The Good: Nice range of colours, decent sound, impressive battery life

The Bad: Poor build quality, confused remote, no music sync

The Bottom Line: The colours are pretty and the sound is decent, but it looks and feels seriously cheap

When we review speakers, sound is often studied and contrasted as a standalone medium. But vision can play a significant role in the way we perceive audio waves. Whether through the emotive images of a film, or the lights of a disco that attract us like moths, what we see can have a significant impact on what we hear.

The colourfully illuminated Kitsound Glow is well placed to take advantage of any visual bonus points that may be on offer. Apart from its metal speaker grille, the entire unit is a translucent box, ready to show off its many colours. An appealing gamut alone is not enough, however — is the Kitsound as spectacular in the sound department?

Out of the Box

The Glow is something you might have expected to find in Habitat, before that populist interior design store faded away. Its plastic surfaces do not exude a feeling of high quality. It is light enough to be brushed off a table, and it has a hollow tap to it, despite there being a 3-inch driver and an internal battery of some considerable capacity somewhere inside. Perhaps this is what I should be expecting from a £100 speaker. One hundred shiny pounds still feels like a lot when I look at the Glow.

The lights are pretty, but the build quality is underwhelming.

It comes with a small, plasticky remote with a strange layout, and a USB cable for charging, together with a mains adaptor. The cable plugs into the Glow’s underbelly, with the initial charging process taking around 12 hours. It seems like a long time, but the fill-up is for a long play-time — an impressive 18 hours, in Kitsound’s estimation. Once charged, the Glow goes straight into Bluetooth pairing, a process which is swiftly dealt with.

In Use

The supplied remote feel unpleasantly plasticky.
The supplied remote feels unpleasantly plasticky.

The majority of the remote control’s buttons are for adjusting the Glow’s light output. The visuals are non-essential, but switching them on turns an otherwise featureless white box into something genuinely attractive. There are eight colours in the Glow’s repertoire, each of which may be manually selected from the handset. Alternatively, the Glow can be set to cycle through its palette by flashing, switching abruptly, or transitioning gently. This light can be magnified or dimmed from the handset, with the colours showing up well even in daylight, and the illumination is surprisingly even. It is a pleasing display, albeit not one synced with the music.

You can choose from eight colours, and several different display modes.

The handset also offers the basics of playback control, with a play/pause button, along with volume adjustment and the option to skip forwards, and backwards. Amusingly, these controls come with a spacetime delay of epic proportions, presumably while the remote first passes its instructions to the speaker, before the speaker forwards them on to iTunes via Bluetooth. If you’re planning on nipping out of the room to make a cuppa, you might as well go ahead — the music will just be stopping when you get back. Still, at least these controls do seem to be compatible with most systems.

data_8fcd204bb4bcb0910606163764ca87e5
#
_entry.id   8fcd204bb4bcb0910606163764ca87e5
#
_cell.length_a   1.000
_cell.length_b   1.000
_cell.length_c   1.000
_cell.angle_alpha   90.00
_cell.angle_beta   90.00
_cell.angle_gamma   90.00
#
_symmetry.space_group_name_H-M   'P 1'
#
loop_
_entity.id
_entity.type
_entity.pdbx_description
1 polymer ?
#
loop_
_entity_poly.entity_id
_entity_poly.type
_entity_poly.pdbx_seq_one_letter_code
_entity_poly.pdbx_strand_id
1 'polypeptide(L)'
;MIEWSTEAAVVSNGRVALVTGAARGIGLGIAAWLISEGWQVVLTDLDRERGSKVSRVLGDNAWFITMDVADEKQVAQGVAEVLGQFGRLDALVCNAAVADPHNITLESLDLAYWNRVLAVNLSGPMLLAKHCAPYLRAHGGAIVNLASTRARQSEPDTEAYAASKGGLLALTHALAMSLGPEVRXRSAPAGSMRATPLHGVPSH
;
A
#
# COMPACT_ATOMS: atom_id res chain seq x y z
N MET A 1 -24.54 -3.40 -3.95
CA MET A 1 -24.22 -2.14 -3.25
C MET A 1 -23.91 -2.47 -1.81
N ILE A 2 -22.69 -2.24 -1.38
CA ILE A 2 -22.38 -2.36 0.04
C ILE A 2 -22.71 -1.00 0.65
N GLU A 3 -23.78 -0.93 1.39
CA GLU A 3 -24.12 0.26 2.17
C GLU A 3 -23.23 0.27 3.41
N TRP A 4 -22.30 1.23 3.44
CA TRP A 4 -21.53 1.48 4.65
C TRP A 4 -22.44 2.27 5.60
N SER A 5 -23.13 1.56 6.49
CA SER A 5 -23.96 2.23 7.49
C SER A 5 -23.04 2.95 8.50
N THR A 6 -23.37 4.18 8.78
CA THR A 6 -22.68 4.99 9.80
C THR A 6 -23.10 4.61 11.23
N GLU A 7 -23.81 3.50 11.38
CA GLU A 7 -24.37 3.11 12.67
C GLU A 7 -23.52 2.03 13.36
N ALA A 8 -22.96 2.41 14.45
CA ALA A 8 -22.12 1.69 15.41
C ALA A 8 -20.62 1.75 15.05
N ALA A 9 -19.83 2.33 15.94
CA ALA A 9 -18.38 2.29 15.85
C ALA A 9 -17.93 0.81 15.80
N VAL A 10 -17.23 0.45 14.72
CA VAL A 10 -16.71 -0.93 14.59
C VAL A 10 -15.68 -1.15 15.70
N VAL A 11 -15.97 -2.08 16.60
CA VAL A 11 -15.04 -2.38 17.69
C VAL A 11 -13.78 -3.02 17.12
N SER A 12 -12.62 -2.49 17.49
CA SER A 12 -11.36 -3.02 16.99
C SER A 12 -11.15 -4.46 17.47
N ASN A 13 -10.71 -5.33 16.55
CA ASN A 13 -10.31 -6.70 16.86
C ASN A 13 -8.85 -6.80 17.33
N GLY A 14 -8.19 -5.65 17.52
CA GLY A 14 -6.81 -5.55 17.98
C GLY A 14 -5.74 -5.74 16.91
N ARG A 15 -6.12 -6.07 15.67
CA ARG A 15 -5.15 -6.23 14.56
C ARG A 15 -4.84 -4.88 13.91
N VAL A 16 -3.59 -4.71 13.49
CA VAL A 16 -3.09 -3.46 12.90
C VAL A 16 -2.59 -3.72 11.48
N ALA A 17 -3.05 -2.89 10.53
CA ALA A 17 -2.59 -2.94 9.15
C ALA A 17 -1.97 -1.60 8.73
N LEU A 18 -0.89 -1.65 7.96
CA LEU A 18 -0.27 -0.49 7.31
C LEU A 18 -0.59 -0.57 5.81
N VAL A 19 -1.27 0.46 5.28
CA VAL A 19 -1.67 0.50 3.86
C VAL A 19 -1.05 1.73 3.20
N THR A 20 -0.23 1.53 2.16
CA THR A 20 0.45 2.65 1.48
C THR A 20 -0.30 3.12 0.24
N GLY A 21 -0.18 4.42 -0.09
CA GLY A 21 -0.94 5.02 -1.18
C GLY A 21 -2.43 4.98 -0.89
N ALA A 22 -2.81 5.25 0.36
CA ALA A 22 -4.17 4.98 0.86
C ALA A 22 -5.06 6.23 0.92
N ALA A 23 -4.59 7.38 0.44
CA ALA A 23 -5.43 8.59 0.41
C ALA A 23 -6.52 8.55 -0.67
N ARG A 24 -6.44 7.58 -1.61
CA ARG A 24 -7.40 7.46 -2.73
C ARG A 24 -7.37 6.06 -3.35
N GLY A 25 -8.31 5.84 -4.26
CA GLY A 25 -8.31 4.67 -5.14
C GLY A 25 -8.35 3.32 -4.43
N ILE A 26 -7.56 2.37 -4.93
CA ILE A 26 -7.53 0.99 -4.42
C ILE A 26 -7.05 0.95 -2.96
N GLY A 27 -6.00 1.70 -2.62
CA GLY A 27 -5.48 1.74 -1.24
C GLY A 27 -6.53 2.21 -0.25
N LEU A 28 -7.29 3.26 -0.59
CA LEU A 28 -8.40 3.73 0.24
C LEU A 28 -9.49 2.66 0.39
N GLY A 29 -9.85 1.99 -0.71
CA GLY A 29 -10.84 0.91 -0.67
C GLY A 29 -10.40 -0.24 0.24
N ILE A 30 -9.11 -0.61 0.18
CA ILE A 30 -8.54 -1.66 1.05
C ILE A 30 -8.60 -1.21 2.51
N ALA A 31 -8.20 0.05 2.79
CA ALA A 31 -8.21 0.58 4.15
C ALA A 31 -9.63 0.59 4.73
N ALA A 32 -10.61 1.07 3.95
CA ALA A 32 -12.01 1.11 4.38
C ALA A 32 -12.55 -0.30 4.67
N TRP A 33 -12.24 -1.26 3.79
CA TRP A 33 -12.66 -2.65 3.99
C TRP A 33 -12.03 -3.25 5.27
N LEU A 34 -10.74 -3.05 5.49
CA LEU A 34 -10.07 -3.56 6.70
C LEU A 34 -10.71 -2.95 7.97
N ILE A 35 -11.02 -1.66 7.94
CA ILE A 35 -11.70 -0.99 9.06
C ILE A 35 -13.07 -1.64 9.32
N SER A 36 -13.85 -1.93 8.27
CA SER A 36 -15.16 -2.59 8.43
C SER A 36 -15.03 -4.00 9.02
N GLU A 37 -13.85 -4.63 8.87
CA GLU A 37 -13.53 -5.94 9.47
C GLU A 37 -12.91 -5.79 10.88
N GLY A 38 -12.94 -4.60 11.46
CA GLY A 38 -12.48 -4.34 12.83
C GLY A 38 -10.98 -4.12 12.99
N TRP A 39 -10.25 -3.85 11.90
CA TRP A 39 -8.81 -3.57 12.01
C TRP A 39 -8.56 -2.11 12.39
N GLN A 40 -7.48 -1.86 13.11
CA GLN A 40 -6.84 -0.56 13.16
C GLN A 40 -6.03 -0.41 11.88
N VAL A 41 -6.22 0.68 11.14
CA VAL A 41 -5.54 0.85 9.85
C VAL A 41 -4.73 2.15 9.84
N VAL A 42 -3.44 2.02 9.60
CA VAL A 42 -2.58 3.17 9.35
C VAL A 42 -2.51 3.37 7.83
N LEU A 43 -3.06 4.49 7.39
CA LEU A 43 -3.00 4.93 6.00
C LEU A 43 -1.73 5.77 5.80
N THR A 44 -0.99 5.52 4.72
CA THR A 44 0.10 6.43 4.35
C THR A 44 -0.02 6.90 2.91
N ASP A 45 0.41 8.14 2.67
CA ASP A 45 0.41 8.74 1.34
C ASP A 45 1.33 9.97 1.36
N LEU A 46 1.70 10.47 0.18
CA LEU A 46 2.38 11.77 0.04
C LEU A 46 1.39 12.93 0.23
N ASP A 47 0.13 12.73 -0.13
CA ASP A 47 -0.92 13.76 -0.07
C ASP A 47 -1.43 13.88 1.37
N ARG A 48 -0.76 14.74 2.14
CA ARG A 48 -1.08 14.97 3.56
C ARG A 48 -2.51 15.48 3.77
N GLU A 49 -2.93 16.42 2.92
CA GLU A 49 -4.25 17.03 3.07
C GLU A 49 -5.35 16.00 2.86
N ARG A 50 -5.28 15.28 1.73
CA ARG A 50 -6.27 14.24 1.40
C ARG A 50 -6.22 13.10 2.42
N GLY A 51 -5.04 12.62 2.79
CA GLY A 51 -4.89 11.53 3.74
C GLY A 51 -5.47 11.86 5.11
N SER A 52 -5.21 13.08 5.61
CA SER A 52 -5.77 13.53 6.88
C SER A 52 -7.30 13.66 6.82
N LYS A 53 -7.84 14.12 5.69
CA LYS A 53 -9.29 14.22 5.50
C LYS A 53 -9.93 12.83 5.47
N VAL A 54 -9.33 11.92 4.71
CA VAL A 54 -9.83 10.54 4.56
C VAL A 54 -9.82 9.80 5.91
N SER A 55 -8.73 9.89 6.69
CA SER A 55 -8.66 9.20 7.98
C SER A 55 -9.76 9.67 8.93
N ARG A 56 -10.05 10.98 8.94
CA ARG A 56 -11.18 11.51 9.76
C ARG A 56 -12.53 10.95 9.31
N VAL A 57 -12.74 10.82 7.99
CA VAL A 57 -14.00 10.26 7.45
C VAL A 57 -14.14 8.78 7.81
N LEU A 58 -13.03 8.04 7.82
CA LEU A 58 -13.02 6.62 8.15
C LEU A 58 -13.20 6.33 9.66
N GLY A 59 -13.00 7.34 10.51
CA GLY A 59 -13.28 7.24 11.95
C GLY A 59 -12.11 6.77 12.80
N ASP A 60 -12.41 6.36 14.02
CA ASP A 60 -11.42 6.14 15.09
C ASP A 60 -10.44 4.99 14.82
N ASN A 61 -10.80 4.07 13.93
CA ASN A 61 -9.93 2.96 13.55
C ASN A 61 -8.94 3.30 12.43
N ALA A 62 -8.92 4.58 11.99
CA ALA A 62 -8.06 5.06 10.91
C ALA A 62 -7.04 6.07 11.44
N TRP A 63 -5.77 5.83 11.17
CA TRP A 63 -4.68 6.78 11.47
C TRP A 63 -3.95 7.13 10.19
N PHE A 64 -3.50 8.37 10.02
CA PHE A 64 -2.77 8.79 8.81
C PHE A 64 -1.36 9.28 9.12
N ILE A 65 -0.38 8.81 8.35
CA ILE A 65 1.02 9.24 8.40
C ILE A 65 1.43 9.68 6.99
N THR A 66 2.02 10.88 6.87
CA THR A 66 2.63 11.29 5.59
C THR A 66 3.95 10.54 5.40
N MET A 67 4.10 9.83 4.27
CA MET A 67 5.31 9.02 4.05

Colourful Sound?

The Glow sounds better than it looks.

Considering the wildly varying quality of the Glow’s other assets, the sound it produces is surprisingly decent. The aforementioned 3-inch driver sends its audio produce outwards via a single porthole-like metal grille. The sound is quite multi-directional, however, and unlike many speakers with such a design, harshness does not figure as a major feature of the output. Trebles are bitingly clear, while bass tones come with a considerable kick — drums are noticeably punchy with the speaker on the table next to me. It suffers from the inevitable small-speaker enclosed sound, but again, this is not anywhere near as pronounced as one might expect. Overall, it really isn’t a bad listen.


I know what Kitsound was trying to do with the Glow. Every music-enthused 13-year-old in the land would want one of these. But then, they would be just as happy with a lava-lamp with an earphone speaker attached to the base. The Glow is nowhere near that bad, but it isn’t the pinnacle of design-conscious sound.

It does have its positives. The lights are genuinely attractive, and the fact they can be played about with is nice. The battery life is also impressive, and Kitsound says that the cube is splash-proof. The sound itself is okay, too.

The build quality isn’t anything special, though, and when combined with the bizarre, cheap remote control, it makes the price tag seem extortionate. If you’re a parent who’s feeling rich in advance of a birthday, this might be the speaker for you. Otherwise, I’d recommend passing this particular Kitsound.


Mark Myerson

Mark is best known for writing about apps, but he also loves the tactile, hardware side of technology. Being a professional photographer, he's pretty handy with a camera, and he's a self-confessed tweetaholic. Connect with him on Twitter and Google+.